Fantasy Football Preview: Prep Work - Beginners

Never played FF before?  Confused?  Of course you are, it is a little overwhelming for sure but don’t worry, if there is one thing that is consistent from top to bottom is the fact that everyone had a first year.

Don’t get fooled into thinking that you have to go out and spend a ton of money on FF expert guides.  Buy 1 or maybe 2.  One that focuses on the NFL and one that focuses on FF.  More than than and you will just get confused.  In fact, seasoned veterans would do well to follow that advice as well. 

How it works.  It’s o.k. if you don’t know.  Thats why your a beginner.  Fantasy football or FF is all about selecting players for a “roster” (your team) and gaining points based on what that player does during his real game.  For example, if you are the owner of Tom Brady and he throws 3 TD passes, depending on the scoring in your league, you will get the corresponding scores for his TD passes.  The scores add up for each player on your roster for a total score.  Depending on the league type you have chosen, you will either win or lose your match-up for the week or you will be re-slotted in a points league with your cumulative weekly score.  That’s it!  Nothing more to the intricate workings of FF.

Of course if it were that easy and simple everyone and their mother could join a league and win, but what you need to learn is how to draft, who to start each week, and how to prepare.  IF you found this page for information, you already have the “Prep” advice and probably the “league types” as well.

A very important thing to remember is that regardless of your draft type, don’t follow the masses.  While RB’s and top of the line QB’s are usually the first to go in round 1, drafting TE’s, Kickers, and Defense/Special teams, early are a big no-no.  Sure, there are always teams that snag a TE in round 3.  But after those top 2 guys are gone, the drop off to the next tier is usually about 3 or 4 rounds…so just because that guy/girl drafted a defense in round 4 and then that guy/girl did and so on, follow your plan and don’t deviate from it.  Just because there might be a run on a position doesn’t mean you should break from your plan because of it.

In FF, there are two very important things.  Your weekly lineup and your draft.  With your weekly lineup you need to make sure that your listed starter is not injured, out of the game, or on bye week.  If he is, replace him with a bench player.  (more on that in a moment).  While your weekly lineup is important, your draft will dictate your season.  You must draft well or confidently to succeed.

Choosing your players is often a matter of steering away from “homerism”.  Your team should not be made up of any more than 3 players from one team.  If it is, you stand a good chance of failing.  You may think that having Peyton Manning, Reggie Wayne, and Joseph Addai as your starters is a sure thing, but what will you do on the bye week?  What happens if Wayne and Addai don’t score?  You tied up all your eggs in one basket.  What happens if that team gets shut out?  While in Indy that is not likely to happen, for other teams it could be.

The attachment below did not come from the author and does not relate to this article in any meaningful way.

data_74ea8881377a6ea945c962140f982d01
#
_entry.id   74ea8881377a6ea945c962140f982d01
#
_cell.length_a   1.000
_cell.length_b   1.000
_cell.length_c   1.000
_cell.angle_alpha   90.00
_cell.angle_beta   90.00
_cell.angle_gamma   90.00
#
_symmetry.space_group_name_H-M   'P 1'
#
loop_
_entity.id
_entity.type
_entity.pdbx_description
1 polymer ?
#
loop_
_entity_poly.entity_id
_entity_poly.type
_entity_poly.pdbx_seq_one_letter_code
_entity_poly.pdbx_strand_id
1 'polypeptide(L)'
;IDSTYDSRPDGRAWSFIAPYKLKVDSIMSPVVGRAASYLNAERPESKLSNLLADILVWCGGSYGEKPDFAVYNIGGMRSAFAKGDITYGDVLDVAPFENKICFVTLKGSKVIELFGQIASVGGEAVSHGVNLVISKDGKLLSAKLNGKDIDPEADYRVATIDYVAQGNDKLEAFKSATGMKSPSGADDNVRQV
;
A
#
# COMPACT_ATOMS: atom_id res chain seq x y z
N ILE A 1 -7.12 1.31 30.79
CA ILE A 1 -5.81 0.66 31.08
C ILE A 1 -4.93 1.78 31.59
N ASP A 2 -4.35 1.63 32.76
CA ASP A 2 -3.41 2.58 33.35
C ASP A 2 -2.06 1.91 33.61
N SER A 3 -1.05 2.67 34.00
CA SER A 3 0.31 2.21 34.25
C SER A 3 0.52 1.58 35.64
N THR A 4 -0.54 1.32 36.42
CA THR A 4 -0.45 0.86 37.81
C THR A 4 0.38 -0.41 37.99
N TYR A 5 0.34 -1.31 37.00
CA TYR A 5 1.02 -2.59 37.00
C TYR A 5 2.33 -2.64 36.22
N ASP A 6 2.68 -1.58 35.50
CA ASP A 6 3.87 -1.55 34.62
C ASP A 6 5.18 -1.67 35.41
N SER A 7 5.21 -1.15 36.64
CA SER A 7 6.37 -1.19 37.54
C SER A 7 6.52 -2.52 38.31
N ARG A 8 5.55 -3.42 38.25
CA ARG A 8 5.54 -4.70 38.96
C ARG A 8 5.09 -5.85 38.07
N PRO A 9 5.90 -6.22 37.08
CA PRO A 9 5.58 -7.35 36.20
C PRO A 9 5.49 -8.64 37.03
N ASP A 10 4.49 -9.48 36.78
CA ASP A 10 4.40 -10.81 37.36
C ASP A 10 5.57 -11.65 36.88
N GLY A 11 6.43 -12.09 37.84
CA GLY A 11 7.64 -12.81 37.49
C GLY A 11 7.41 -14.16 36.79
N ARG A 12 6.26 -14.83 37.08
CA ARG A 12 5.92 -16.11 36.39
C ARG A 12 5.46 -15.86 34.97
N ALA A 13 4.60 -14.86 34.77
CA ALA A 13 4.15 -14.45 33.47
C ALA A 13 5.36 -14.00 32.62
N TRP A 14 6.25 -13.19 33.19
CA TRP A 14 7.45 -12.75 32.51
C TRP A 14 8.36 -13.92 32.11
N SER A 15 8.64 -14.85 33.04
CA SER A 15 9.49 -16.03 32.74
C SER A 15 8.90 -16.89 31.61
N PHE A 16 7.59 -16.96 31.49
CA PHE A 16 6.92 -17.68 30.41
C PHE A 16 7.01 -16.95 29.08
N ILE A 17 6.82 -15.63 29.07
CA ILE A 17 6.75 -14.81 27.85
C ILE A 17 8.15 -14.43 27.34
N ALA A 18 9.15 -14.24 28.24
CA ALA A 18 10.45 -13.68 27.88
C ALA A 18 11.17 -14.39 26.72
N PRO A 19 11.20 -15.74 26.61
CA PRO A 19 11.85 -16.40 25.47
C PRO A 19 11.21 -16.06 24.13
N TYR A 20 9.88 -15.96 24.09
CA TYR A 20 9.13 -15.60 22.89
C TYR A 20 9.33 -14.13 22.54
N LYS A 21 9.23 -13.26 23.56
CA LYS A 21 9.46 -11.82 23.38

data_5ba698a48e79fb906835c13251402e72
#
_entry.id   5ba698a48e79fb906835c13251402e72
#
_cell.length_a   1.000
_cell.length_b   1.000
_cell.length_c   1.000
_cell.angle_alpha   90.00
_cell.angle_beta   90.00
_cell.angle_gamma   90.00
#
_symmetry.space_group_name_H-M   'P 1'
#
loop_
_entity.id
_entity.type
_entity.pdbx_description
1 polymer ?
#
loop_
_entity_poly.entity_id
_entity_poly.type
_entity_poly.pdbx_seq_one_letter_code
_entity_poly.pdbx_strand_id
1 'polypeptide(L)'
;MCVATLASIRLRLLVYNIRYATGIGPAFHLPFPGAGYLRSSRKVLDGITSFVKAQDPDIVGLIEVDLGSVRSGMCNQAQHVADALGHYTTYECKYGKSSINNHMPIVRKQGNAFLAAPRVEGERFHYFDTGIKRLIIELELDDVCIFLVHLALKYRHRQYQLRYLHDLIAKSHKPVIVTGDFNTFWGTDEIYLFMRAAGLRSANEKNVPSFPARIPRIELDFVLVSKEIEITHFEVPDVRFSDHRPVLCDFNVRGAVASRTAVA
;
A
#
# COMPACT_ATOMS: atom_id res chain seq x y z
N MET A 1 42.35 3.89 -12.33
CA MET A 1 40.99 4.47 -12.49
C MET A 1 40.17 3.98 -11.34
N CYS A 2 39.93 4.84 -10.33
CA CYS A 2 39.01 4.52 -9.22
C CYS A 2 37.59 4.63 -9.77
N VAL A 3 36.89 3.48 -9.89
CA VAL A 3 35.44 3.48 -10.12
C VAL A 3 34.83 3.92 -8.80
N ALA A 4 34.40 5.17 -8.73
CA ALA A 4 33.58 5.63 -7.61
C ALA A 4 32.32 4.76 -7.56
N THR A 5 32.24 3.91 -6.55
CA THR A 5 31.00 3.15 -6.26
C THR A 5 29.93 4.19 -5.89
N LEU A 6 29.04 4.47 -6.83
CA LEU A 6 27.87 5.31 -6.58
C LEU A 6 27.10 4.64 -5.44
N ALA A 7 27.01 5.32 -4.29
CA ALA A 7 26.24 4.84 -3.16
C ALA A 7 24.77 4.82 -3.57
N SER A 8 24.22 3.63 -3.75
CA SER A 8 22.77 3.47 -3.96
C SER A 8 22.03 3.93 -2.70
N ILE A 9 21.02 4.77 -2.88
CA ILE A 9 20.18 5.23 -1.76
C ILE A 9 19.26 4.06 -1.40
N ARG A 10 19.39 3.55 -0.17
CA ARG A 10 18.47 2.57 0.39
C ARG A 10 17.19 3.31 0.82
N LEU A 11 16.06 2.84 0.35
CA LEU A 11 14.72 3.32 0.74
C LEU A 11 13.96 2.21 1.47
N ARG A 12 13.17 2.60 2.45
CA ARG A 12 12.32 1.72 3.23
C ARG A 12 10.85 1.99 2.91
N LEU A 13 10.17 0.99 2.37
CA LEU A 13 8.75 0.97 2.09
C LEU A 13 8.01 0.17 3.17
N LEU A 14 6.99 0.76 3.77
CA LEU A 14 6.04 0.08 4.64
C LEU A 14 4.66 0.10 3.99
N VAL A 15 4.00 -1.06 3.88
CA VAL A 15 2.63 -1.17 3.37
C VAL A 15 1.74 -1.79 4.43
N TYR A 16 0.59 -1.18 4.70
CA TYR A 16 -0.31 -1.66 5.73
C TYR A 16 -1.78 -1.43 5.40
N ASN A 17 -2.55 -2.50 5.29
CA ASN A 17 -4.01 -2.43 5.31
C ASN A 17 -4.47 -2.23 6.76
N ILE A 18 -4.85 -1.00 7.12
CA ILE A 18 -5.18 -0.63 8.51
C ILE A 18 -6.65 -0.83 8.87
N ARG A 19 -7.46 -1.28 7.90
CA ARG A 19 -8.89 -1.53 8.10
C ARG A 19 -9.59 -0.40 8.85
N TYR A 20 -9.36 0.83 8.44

Your favorite team is the hardest to avoid drafting.  You know the players better than any others in the league.  You know the rookies, the free agents, the scouting reports.  It’s familiar, it feels safe.  But just because Ronnie Brown is there in round 3 doesn’t mean that he is the best bet for your team.  Do the research outside of your favorite team and be prepared to choose wisely instead of like Homer Simpson.

When should you draft that guy?  Well, if there was an easy answer no one would play the game.  Typically RB’s are the first off the board.  Yes, Tom Brady was a man among boys last year at QB, but there are 32 NFL starting QB’s in the league and outside of the top 2 or 3 QB’s, they all tend to score the same or close to the same.  Basically, you can draft a very good starting QB in rounds 5 and 6 or later.  Once the top RB’s are gone, that’s it.  Most teams will field 2 starting RB’s a week.  That means everyone will want to get their hands on the guy who carries the rock more.  After the top ones are gone, you will be looking at RB’s who split carries.

If your drafting in the top 3 slots…you should be looking at RB for certain.  Manning and Brady are mid to late round 1 picks in most leagues.  Round 2 is much the same.  RB’s and the very top line WR’s.  TE’s, Kickers, and Def/Special teams can wait…until late.  Some FF’ers won’t take those positions until the final 3 or 4 rounds of the draft and instead opt to take starters as back-ups.

Drafting positions really depend on your league.  Some leagues start 2 QB’s some start one.  Some have “IDP’s” or independent defensive players where you actually draft a defensemen in addition or instead of a defense team.  You have your starters, the slots that you will fill on a weekly basis, and you have your bench players.  Bench players are the guys that you will rotate into the starter slots for injuries, bye weeks, or simply poor performance.  The bench spots should always include at least one QB, RB, and WR.  Most FF’ers will use the bench spots to put one player from each position on it while others opt to not have backups for their K’s and Def’s.  That choice, like everything else is up to you.

In the end it is ALL up to you.  How you draft and when you draft is a reflection on your identity.  Remember that.  Chances are, this is your first year, maybe year number 2.  The best advice is simply to not quit.  Try different variations and work it out.  You may not win this year, but you very well could be building for a competitive future.

Overall, there is only one important thing you need to remember.  Whether a money league or a free league, you have to have fun.

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